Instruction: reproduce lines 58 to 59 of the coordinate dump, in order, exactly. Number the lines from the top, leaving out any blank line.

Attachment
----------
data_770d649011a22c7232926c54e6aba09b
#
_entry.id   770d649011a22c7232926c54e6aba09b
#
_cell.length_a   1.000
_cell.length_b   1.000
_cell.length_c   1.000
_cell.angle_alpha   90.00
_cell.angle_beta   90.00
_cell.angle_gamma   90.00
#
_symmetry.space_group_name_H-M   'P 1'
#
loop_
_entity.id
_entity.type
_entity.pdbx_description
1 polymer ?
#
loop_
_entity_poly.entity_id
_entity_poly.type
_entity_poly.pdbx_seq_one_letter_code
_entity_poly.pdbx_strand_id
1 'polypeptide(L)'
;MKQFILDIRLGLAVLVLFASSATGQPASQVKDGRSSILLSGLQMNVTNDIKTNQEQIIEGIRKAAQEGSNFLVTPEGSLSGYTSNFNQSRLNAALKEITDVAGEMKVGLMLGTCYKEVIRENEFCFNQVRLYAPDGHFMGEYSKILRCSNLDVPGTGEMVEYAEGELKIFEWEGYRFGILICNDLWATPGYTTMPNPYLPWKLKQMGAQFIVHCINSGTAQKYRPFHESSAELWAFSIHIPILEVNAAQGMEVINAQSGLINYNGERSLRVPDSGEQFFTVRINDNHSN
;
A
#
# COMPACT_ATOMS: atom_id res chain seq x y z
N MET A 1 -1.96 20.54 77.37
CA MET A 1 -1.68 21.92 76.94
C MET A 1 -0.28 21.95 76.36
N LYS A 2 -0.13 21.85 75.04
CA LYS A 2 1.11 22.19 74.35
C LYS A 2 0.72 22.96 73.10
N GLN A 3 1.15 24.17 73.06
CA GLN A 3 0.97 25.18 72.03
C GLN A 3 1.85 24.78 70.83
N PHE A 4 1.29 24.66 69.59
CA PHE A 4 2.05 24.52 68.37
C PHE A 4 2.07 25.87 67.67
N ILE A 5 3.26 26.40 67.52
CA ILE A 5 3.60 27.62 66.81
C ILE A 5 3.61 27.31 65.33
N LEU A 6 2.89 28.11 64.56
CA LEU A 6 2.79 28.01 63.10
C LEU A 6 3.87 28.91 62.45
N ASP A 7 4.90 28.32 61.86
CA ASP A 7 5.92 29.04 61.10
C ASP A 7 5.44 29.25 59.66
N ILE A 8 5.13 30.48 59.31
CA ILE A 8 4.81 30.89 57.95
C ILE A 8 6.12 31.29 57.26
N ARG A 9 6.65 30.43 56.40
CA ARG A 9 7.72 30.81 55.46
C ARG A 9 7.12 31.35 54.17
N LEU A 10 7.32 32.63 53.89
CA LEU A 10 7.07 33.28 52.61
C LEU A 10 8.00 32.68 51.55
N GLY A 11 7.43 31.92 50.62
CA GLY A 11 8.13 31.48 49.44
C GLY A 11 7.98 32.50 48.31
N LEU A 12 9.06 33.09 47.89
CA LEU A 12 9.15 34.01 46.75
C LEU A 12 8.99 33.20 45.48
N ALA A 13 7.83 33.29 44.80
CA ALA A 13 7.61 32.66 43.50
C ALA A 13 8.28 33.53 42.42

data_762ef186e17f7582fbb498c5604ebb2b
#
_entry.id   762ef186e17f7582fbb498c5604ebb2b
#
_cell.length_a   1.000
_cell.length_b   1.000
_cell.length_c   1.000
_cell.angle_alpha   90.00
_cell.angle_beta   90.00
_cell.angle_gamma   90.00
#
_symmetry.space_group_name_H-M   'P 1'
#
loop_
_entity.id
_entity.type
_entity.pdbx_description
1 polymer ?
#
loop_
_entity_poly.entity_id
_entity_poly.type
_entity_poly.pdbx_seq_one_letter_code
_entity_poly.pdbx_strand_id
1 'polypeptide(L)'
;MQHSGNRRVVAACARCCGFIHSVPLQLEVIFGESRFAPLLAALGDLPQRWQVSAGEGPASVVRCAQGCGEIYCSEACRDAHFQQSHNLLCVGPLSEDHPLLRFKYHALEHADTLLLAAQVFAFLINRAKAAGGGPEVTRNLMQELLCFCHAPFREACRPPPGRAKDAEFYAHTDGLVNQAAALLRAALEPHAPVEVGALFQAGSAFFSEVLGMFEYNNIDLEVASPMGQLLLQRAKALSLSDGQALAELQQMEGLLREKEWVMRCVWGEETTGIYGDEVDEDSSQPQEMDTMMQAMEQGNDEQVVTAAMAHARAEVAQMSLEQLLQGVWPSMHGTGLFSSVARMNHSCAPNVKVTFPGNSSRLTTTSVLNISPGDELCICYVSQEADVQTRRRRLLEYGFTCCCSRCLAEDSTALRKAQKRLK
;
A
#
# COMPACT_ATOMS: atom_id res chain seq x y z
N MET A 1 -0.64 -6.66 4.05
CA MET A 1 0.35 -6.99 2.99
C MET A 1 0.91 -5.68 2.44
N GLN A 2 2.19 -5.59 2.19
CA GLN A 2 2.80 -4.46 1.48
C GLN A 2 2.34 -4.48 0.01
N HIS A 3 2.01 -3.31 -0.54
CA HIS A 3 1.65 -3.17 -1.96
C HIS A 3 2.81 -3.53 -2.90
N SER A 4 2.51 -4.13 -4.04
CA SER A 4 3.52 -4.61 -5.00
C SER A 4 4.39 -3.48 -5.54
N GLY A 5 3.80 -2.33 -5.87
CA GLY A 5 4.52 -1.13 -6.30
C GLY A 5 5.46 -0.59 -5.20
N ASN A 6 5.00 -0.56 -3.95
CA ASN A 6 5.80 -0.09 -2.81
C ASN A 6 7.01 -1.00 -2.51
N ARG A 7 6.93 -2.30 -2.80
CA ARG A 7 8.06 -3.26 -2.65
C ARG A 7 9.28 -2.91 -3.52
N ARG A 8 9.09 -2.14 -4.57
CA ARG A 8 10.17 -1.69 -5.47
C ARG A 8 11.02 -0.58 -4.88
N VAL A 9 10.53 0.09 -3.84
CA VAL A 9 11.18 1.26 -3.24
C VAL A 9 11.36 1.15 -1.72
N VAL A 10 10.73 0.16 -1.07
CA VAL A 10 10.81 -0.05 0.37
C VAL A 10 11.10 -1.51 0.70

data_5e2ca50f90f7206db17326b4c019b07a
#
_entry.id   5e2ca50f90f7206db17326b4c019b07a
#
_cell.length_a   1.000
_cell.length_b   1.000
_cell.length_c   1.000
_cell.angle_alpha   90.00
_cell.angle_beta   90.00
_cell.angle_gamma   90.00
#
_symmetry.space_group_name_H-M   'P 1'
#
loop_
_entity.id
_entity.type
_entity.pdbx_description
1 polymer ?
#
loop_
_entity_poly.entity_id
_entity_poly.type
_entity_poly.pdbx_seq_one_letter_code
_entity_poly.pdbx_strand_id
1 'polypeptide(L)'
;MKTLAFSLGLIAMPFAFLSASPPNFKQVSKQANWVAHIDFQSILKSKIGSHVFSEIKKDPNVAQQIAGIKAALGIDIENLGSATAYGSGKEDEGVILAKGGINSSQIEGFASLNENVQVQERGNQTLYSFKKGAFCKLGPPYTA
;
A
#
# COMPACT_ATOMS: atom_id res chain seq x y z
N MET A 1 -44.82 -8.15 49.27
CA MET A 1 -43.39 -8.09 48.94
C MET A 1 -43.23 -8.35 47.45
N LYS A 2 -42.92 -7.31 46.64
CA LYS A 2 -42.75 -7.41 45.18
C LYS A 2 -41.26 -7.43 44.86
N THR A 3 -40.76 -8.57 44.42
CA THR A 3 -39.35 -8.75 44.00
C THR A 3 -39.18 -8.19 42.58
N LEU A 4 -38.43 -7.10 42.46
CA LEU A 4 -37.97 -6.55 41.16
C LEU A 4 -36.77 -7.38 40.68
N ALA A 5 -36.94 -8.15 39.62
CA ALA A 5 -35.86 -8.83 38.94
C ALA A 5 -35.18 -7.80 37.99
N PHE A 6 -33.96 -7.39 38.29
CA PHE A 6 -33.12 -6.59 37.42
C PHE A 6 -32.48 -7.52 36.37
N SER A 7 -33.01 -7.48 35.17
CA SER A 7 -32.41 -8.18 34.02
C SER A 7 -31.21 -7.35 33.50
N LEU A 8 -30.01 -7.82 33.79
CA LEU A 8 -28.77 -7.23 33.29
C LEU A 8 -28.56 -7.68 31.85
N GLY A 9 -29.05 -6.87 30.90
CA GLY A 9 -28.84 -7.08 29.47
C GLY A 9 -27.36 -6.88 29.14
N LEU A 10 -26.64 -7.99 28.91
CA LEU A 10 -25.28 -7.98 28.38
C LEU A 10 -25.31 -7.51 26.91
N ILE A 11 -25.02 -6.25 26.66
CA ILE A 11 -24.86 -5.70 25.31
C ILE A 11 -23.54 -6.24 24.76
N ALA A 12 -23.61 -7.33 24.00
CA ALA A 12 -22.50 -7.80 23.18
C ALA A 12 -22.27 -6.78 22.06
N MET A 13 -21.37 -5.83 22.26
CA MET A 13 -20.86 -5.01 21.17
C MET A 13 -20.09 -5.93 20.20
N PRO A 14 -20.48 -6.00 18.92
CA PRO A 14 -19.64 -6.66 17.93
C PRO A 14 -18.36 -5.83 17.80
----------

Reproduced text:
N LEU A 10 7.32 32.63 53.89
CA LEU A 10 7.07 33.28 52.61